Themes and Meanings (Masterplots II: Drama, Revised Edition)
The Great God Brown proceeds from the premise that selfhood is never singular but that, at the least, everyone has a public image as well as a private persona. Normally these, either by nature or by training, are compatible. A conflict can arise, however, when the extremely sensitive spirit of the inner person (an artist, for example) is very different from the ordinary people who surround him or her. If the person’s responses are not allowed expression, then that inner self will feel isolated or even held in contempt, and an identity crisis can result. The person of integrity and independence has not only the normal problem of coping with changes that occur as one matures or as life’s circumstances alter but also the problem of being understood in spite of the person’s complexity and loved despite his or her differences.
In Eugene O’Neill’s play, the struggle for self-determination and the right to fulfill one’s dreams is most evident at first in the polarization of talented Dion Anthony and mediocre Billy Brown. A more subtle struggle takes place, however, between the dual natures of Dion Anthony himself: the sensual, ecstatic artist (Dion) and the ascetic, saintly mystic (Anthony). That particular division makes him ambivalent in his relationship with Margaret, who is both attracted to his life affirmation and puritanically repelled by its extremes. Sexual desire exists in her but is restrained. The role she prefers for herself is...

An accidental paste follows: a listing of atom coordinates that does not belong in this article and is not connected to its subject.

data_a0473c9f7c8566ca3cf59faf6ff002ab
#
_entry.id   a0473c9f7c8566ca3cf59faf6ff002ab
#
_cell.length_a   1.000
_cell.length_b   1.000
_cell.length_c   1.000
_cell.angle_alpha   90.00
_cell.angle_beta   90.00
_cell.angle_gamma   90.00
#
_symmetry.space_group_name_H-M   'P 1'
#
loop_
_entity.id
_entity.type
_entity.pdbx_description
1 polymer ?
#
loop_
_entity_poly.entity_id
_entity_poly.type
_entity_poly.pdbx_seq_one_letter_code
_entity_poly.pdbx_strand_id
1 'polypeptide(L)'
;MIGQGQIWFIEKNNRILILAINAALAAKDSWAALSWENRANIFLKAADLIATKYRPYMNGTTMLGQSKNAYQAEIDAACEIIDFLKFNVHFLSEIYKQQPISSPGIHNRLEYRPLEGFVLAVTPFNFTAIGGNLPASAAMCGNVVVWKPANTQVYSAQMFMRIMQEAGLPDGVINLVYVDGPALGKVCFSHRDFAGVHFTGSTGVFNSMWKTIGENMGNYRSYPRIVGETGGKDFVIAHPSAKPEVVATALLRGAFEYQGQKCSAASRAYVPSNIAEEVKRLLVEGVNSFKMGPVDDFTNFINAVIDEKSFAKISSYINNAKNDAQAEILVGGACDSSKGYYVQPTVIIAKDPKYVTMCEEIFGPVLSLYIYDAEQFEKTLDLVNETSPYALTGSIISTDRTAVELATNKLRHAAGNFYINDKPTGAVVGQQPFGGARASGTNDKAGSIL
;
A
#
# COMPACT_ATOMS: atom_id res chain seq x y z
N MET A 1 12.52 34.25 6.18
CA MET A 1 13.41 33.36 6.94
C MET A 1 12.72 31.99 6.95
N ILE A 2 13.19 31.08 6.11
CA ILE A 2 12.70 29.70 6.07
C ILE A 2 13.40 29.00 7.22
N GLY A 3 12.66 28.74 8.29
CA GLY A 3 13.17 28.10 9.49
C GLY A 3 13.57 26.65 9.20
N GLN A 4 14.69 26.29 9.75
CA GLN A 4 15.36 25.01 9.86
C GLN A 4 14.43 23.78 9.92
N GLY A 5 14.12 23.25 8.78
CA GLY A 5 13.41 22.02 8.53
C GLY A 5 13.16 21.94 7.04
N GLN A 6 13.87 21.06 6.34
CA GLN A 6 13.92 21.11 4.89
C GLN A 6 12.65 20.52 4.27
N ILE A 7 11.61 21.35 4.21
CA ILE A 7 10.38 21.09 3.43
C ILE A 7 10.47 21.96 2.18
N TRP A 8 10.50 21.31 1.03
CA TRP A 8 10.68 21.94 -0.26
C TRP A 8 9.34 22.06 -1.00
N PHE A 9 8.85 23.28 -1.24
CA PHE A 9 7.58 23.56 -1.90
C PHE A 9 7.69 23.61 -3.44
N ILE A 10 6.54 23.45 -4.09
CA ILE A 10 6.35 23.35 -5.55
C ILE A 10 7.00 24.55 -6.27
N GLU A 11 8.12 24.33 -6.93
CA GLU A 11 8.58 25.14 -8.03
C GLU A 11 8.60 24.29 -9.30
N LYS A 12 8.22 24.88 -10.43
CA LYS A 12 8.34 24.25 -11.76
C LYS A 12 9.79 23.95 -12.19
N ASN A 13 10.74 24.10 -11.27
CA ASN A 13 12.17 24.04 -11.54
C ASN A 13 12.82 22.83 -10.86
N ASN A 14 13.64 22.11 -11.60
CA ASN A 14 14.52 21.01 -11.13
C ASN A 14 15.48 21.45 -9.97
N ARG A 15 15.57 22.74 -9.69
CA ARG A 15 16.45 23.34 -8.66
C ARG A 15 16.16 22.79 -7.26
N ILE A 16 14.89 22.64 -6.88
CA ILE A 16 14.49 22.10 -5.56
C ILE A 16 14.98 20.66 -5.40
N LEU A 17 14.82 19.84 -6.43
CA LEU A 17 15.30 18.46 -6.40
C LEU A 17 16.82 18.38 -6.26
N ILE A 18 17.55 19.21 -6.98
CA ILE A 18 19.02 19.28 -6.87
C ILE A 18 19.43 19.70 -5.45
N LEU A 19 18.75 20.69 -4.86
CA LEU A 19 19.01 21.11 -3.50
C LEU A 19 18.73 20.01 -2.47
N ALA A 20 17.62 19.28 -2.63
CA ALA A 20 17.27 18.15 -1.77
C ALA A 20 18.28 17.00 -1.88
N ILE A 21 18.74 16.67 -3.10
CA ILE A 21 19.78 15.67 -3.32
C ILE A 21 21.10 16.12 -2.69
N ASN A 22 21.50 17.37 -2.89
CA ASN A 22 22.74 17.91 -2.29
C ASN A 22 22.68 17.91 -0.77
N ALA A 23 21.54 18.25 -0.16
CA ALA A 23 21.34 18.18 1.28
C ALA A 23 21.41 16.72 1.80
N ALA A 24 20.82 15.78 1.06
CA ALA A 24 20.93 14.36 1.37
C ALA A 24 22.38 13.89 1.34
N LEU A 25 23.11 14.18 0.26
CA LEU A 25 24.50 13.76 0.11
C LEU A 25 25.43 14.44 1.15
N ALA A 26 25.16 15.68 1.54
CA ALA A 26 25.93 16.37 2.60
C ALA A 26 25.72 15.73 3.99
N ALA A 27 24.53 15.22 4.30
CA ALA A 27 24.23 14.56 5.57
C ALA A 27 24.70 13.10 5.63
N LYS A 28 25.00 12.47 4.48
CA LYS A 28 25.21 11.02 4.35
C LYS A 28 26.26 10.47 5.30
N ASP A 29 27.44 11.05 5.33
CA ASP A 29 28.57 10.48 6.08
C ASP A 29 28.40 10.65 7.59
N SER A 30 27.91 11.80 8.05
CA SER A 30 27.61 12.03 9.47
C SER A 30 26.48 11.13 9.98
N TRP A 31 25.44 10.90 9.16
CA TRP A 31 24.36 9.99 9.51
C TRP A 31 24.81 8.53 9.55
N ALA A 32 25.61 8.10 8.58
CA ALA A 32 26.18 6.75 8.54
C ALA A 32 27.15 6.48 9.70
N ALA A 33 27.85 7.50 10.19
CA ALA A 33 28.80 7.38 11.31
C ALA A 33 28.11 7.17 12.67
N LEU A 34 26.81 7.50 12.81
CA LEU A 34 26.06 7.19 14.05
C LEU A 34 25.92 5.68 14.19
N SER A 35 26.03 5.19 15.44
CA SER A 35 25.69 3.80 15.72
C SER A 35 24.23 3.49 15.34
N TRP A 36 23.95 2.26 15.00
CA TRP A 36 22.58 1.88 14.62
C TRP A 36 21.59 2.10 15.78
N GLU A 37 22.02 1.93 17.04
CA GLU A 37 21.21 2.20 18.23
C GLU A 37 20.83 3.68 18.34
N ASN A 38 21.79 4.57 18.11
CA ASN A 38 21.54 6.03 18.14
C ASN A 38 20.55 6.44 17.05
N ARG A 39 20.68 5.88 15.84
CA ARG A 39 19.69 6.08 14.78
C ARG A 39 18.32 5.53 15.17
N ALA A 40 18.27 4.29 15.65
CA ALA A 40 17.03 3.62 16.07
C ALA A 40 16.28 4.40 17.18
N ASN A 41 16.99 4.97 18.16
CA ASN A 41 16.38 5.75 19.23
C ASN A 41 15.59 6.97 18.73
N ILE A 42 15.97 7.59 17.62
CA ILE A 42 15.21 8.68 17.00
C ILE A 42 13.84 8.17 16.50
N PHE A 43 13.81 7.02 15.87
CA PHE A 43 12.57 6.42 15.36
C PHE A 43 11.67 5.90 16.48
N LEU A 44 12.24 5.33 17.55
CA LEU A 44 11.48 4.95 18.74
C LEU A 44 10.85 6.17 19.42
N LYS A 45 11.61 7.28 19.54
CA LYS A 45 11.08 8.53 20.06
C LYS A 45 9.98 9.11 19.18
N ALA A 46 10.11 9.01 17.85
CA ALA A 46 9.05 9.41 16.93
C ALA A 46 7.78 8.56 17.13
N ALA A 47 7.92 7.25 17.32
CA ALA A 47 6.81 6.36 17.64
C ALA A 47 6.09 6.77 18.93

(The entire section is 514 words.)
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In O’Neill’s masterpiece, Long Day’s Journey into Night, Mary Tyrone insists, ‘‘None of us can help the things life has done to us. They’re done before you realize it, and . . . they make you do other things until at last everything comes between you and what you’d like to be, and you’ve lost your true self forever.’’ Like Long Day’s Journey into Night, The Great God Brown focuses on the search for identity and the devastating consequences for those who are unable to discover a true sense of self.
Dion loses his sense of self at a young age when his best friend, Billy Brown, betrays him. He explains that when he was four, Billy ‘‘sneaked up behind when I was drawing a picture in the sand he couldn’t draw and hit me . . . and laughed when I cried.’’ Consequently, his trust in his friend and humanity was shaken and, as he notes, ‘‘I became silent for life and designed a mask of the Bad Boy Pan in which to live and rebel against that other boy’s God and protect myself from His cruelty.’’ Ironically though, the mask further isolates Dion and prevents him from allowing others to gain a glimpse of his inner self. The act of betrayal turns an ashamed Billy into ‘‘the good boy, the good friend, the good man.’’ The two also commit acts of betrayal against themselves. When they wear masks that project false, public...
(The entire section is 745 words.)